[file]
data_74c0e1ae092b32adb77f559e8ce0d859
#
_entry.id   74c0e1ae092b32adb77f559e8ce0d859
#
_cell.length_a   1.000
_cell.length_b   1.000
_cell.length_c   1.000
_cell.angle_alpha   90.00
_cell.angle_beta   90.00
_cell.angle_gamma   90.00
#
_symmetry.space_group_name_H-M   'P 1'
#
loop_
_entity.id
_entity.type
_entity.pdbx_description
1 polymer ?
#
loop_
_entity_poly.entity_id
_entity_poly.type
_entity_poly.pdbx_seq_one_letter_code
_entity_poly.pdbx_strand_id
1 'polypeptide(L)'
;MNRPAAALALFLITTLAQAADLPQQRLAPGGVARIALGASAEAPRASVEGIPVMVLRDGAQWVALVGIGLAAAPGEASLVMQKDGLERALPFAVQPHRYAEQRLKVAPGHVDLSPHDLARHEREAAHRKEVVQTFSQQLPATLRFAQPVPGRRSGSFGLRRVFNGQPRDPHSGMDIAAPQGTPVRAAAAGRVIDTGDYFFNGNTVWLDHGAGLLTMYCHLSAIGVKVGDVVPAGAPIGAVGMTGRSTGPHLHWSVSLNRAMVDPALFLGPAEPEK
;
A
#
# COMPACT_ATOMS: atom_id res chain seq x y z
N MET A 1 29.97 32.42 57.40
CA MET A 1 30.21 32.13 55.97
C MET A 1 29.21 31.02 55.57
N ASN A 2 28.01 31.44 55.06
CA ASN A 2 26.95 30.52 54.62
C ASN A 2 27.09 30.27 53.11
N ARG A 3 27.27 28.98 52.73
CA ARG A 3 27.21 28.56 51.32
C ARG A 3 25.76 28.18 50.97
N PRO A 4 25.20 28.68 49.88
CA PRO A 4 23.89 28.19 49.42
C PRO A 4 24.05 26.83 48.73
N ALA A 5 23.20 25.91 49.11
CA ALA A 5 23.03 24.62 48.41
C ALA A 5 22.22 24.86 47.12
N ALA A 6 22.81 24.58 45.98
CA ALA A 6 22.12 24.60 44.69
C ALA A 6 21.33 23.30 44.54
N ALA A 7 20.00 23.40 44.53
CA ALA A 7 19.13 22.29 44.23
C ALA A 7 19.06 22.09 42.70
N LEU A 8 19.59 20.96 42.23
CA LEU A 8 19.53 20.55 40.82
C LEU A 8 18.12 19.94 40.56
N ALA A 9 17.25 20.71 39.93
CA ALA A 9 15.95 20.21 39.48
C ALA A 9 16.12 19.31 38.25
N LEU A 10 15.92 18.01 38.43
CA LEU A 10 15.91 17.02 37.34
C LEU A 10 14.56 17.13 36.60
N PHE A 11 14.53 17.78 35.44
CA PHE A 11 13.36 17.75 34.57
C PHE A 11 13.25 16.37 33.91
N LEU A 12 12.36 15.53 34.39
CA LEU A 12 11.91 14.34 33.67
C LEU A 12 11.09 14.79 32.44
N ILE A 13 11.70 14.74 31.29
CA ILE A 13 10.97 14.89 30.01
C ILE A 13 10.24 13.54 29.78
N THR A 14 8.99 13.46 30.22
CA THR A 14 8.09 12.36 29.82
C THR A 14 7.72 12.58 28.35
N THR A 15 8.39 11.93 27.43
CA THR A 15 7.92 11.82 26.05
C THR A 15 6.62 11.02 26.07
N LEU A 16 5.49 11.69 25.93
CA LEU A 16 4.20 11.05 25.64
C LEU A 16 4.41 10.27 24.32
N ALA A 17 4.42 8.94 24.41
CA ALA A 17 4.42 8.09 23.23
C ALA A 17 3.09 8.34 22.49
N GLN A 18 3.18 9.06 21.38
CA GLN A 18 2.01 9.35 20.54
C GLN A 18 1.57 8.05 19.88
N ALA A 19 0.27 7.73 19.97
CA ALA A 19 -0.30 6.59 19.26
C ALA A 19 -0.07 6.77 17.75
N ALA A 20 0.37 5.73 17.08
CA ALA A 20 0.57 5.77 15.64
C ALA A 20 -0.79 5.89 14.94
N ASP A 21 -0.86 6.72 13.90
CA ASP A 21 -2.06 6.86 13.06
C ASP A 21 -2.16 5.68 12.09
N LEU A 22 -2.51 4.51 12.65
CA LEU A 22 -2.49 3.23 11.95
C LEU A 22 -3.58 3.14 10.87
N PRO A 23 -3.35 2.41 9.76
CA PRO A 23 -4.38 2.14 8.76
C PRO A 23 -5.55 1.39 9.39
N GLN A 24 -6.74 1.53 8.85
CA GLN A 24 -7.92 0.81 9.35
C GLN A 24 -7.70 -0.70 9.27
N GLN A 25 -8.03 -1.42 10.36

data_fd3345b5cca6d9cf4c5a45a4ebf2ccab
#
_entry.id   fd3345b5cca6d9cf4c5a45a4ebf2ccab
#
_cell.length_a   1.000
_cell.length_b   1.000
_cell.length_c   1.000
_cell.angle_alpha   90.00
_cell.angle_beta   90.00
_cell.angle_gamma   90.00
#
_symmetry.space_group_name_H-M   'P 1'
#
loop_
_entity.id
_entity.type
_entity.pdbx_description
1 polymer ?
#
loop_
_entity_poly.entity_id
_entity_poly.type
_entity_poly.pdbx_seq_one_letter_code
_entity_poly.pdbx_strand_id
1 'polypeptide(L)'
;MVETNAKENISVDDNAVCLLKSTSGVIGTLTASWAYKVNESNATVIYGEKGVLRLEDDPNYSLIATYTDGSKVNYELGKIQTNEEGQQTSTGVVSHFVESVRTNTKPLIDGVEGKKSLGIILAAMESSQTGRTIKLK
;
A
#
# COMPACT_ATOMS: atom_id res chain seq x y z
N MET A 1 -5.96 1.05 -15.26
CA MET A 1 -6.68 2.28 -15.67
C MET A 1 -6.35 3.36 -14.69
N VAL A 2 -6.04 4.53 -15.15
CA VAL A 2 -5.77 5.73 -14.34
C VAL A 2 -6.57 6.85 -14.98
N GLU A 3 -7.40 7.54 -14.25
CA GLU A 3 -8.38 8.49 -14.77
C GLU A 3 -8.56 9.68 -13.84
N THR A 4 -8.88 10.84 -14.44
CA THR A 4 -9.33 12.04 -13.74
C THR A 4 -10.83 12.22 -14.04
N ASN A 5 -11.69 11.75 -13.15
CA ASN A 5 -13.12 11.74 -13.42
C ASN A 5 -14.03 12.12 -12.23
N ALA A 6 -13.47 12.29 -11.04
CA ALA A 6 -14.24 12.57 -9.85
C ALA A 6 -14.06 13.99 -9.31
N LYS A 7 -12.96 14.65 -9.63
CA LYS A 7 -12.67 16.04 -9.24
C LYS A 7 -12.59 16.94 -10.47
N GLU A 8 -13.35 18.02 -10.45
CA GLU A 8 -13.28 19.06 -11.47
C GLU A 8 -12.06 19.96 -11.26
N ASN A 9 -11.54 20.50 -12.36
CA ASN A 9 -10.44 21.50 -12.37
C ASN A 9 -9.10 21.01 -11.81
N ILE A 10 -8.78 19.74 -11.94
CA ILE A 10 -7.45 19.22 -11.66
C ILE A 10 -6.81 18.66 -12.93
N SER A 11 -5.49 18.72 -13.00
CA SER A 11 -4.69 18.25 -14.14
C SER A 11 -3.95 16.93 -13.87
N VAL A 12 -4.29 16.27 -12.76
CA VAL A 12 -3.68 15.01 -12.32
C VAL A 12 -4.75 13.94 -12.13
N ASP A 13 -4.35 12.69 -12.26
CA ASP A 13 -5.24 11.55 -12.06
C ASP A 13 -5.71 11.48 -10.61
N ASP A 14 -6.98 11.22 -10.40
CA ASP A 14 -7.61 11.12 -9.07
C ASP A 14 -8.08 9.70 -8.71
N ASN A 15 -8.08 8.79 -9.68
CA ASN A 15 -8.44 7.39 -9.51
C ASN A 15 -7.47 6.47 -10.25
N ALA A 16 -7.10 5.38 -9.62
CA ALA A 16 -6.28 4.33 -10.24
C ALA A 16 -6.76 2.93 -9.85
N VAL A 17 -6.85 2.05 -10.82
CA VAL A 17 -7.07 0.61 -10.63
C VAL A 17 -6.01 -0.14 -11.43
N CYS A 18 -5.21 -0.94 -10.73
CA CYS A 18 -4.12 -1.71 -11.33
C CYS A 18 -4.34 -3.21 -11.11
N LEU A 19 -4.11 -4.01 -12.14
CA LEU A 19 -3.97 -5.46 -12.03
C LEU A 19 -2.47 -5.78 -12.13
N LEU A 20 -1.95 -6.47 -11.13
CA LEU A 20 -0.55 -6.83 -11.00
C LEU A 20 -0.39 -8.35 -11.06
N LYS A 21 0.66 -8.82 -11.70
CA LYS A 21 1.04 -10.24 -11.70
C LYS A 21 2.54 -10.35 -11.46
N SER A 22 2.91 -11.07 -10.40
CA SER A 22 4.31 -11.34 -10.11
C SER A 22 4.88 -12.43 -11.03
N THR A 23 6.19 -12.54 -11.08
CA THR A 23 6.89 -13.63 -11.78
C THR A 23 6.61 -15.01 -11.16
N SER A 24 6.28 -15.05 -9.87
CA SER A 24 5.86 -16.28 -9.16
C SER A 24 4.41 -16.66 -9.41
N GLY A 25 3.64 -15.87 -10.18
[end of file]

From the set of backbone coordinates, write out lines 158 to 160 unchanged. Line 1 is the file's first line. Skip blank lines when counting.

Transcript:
N ASN A 9 -11.54 20.50 -12.36
CA ASN A 9 -10.44 21.50 -12.37
C ASN A 9 -9.10 21.01 -11.81